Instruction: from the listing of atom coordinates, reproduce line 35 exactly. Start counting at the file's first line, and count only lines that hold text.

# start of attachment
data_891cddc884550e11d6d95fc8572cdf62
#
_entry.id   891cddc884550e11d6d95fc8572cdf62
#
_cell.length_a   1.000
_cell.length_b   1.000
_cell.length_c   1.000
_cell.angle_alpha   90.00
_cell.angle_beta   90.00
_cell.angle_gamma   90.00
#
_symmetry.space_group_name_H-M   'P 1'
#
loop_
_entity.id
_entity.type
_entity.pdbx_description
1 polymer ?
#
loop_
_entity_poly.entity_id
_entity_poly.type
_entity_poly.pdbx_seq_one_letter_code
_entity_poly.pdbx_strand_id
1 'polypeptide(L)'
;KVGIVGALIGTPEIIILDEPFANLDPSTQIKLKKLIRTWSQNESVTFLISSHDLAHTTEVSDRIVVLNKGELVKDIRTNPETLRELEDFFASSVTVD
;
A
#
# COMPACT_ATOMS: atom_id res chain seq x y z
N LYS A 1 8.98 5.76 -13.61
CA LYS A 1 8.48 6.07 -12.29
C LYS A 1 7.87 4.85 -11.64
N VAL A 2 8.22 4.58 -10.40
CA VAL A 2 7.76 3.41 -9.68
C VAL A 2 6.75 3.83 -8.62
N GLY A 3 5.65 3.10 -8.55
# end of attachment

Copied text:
CA VAL A 2 7.76 3.41 -9.68